WIMN in Chicago

Last night Women & Children First was the site for a house party/discussion for Women In Media & News (WIMN) that I organized. I'm on the board of this fabulous organization for many reasons, some I gave last night:

1. I'm tired of the media telling me that I'm wrong. Wrong size, wrong color, wrong hair, on and on.

2. I'm frustrated that my local TV news is 30 minutes long, minus commercials, down to 25 mins (max), 8 minutes for weather and sports, now we're down to 17 minutes...AND then we waste precious time not on debating Iraq, health care, or global warming, but on the daily hijinks of Hollywood stars. Isn't that why we invented "Entertainment Tonight?"

3. Women reporting the news does make a difference.

On that last point, this morning on American Morning on CNN when Kiran Chetry reported on how American moms are breastfeeding more, but not as long as we should. She asked the medical expert this: "I know that when I breastfeed, it was time confusing and the hardest thing I've ever done. Is that a factor?" BRILLIANT! Do you think that Anderson Cooper would have asked that question?

Last night's event was a good discussion that covered essentially why we need to change the landscape media plays on. It's not ok for the media to focus on Hillary's boobs, Katherine Harris' mascara, or Geraldine Ferraro's dress size. It's pathetic to think that Hillary can't win the White House because "Commander in Chief" was a bad show no one watched or because no one takes Katie Curic seriously as a news anchor. How can we as a people get the media to focus on policy issues rather than personality? Ann Elizabeth Moore said it best, "I'm angry that I have to spend time on this instead of on the issues!"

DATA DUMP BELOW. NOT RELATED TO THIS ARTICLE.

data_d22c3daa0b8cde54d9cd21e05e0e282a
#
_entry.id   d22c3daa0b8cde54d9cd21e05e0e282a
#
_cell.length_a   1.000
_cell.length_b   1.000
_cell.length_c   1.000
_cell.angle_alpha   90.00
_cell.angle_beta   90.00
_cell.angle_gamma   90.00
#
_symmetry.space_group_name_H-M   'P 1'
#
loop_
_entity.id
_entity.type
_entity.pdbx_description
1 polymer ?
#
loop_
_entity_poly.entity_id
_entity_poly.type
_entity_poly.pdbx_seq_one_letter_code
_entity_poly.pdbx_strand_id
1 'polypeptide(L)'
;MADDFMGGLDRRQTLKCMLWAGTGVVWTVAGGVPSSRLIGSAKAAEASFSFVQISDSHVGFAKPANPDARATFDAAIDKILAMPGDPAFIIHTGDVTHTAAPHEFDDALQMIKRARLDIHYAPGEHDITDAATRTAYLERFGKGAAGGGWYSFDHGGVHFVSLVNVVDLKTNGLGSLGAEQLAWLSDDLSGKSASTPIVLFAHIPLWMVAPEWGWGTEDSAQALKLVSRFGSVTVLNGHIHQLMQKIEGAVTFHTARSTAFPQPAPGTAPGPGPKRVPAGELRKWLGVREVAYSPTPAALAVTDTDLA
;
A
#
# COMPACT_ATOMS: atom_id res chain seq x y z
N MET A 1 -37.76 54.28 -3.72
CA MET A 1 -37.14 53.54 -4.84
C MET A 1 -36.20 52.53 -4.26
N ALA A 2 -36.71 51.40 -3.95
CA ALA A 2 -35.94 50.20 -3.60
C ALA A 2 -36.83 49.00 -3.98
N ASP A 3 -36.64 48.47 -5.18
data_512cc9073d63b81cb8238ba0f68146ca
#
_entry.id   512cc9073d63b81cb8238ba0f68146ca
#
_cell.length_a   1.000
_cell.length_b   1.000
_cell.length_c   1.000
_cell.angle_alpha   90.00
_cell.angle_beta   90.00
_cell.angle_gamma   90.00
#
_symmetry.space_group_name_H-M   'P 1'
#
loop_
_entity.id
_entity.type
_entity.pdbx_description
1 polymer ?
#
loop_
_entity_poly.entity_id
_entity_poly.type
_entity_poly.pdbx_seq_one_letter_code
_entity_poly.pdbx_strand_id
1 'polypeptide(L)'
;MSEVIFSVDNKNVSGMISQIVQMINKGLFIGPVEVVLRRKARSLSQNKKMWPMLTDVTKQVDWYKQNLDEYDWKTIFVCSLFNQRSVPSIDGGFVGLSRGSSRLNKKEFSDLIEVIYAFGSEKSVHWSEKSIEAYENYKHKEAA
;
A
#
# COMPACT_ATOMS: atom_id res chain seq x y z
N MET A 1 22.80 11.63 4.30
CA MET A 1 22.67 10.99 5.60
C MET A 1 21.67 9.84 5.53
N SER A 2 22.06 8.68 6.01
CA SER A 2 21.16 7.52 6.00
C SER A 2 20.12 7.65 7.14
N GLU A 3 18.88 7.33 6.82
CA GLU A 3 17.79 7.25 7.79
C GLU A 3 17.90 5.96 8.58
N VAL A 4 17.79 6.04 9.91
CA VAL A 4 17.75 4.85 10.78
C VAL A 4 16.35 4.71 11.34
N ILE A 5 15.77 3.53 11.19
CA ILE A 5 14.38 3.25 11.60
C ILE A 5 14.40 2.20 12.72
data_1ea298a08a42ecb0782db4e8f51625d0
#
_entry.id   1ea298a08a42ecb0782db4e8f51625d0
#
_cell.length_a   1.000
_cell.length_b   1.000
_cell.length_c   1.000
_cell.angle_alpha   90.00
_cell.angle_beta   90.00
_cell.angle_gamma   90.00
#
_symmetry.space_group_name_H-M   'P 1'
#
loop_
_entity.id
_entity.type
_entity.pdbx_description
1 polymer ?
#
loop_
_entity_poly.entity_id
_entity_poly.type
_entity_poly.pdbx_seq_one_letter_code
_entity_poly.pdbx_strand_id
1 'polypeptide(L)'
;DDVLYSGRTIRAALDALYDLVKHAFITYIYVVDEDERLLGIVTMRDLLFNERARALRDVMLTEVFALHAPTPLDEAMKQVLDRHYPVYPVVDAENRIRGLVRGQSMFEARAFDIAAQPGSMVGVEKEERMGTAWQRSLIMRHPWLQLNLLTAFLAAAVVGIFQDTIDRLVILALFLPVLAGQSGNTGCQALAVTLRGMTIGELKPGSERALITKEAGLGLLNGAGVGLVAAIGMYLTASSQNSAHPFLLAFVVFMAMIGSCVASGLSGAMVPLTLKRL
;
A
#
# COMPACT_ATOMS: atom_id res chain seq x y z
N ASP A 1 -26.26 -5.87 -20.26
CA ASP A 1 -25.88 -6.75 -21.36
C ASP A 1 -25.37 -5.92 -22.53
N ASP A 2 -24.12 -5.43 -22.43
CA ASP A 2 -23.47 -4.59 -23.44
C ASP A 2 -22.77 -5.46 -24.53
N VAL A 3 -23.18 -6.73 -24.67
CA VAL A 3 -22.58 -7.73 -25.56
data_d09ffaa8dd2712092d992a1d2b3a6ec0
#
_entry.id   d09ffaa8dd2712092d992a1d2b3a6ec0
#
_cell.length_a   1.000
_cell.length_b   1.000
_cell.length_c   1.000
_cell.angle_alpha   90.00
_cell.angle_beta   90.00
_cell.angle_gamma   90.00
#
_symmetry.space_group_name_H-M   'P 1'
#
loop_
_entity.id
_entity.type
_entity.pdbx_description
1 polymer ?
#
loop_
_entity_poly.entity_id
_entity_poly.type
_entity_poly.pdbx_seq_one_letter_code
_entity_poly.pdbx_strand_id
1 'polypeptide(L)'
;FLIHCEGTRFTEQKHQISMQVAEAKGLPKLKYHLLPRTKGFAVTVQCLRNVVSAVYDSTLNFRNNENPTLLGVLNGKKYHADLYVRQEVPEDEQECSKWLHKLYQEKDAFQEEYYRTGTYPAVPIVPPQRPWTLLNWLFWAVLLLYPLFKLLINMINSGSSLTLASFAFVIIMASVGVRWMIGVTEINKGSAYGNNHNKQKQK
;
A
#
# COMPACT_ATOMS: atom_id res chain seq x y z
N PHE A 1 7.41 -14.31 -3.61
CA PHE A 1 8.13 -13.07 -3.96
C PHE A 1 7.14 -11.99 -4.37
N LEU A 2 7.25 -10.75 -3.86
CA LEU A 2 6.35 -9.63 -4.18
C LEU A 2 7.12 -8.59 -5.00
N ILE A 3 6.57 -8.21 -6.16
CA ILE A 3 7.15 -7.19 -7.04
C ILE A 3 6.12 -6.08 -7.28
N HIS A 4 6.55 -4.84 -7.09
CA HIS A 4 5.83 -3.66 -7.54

Of course, there was no golden solution that percolated up. Rather 25 people came away a bit more informed on media justice issues, where WIMN fits into the movement, and some insight into what we can do to help. What is important is to follow legislation.

A lot of the headaches we have today are the result of the 1996 TeleCommunications Act that Clinton signed that allowed fewer people & companies to own more of the media. Which is why we can have people like Mudoch own so much of what we consume. Did you know he owns MySpace too? The recent purchase of our beloved indy Chicago Reader has been played up as one indy buying another. In reality, a large media group helped finance the deal, putting the Reader in the "another one bites the dust" pile.

Get involved with WIMN or other media reform & justice groups.

I did learn one big distinction last night: Media reform orgs want to change what we have. Indy media orgs want to create something new.

Low power FM may be the next thing. We need to wait it out a bit more, but if anyone has info on it, please send it in!

So get on WIMN's action alert list, read our blog, and if you can spare some change, donate. We're a staff of one, our Executive Director, with an army of volunteers. Imagine what we can do if we had more staff?!

BTW - You can also support us all this month by clipping this coupon and shopping at WCF. We get 10% of your purchase!

WIMN, feminism, media